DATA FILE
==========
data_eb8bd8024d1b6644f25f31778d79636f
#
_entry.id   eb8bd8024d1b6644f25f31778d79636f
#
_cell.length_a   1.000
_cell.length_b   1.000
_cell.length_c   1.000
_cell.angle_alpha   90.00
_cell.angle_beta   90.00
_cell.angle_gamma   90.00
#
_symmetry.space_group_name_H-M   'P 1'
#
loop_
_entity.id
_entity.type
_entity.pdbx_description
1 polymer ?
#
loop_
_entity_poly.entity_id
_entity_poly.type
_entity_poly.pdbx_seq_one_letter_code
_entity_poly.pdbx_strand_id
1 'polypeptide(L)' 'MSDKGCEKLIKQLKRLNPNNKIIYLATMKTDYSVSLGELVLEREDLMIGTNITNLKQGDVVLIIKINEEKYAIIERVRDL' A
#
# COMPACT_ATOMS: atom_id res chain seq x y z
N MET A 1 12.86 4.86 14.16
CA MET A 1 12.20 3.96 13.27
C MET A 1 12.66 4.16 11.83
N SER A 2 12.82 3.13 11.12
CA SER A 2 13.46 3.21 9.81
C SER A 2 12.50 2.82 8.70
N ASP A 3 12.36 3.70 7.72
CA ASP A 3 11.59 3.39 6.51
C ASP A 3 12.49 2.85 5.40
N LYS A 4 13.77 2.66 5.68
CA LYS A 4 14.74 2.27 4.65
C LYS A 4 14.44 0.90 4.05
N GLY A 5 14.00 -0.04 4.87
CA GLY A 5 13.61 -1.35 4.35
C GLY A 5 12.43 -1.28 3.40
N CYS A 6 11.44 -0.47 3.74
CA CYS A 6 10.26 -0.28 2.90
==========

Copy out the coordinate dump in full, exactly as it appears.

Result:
data_eb8bd8024d1b6644f25f31778d79636f
#
_entry.id   eb8bd8024d1b6644f25f31778d79636f
#
_cell.length_a   1.000
_cell.length_b   1.000
_cell.length_c   1.000
_cell.angle_alpha   90.00
_cell.angle_beta   90.00
_cell.angle_gamma   90.00
#
_symmetry.space_group_name_H-M   'P 1'
#
loop_
_entity.id
_entity.type
_entity.pdbx_description
1 polymer ?
#
loop_
_entity_poly.entity_id
_entity_poly.type
_entity_poly.pdbx_seq_one_letter_code
_entity_poly.pdbx_strand_id
1 'polypeptide(L)' 'MSDKGCEKLIKQLKRLNPNNKIIYLATMKTDYSVSLGELVLEREDLMIGTNITNLKQGDVVLIIKINEEKYAIIERVRDL' A
#
# COMPACT_ATOMS: atom_id res chain seq x y z
N MET A 1 12.86 4.86 14.16
CA MET A 1 12.20 3.96 13.27
C MET A 1 12.66 4.16 11.83
N SER A 2 12.82 3.13 11.12
CA SER A 2 13.46 3.21 9.81
C SER A 2 12.50 2.82 8.70
N ASP A 3 12.36 3.70 7.72
CA ASP A 3 11.59 3.39 6.51
C ASP A 3 12.49 2.85 5.40
N LYS A 4 13.77 2.66 5.68
CA LYS A 4 14.74 2.27 4.65
C LYS A 4 14.44 0.90 4.05
N GLY A 5 14.00 -0.04 4.87
CA GLY A 5 13.61 -1.35 4.35
C GLY A 5 12.43 -1.28 3.40
N CYS A 6 11.44 -0.47 3.74
CA CYS A 6 10.26 -0.28 2.90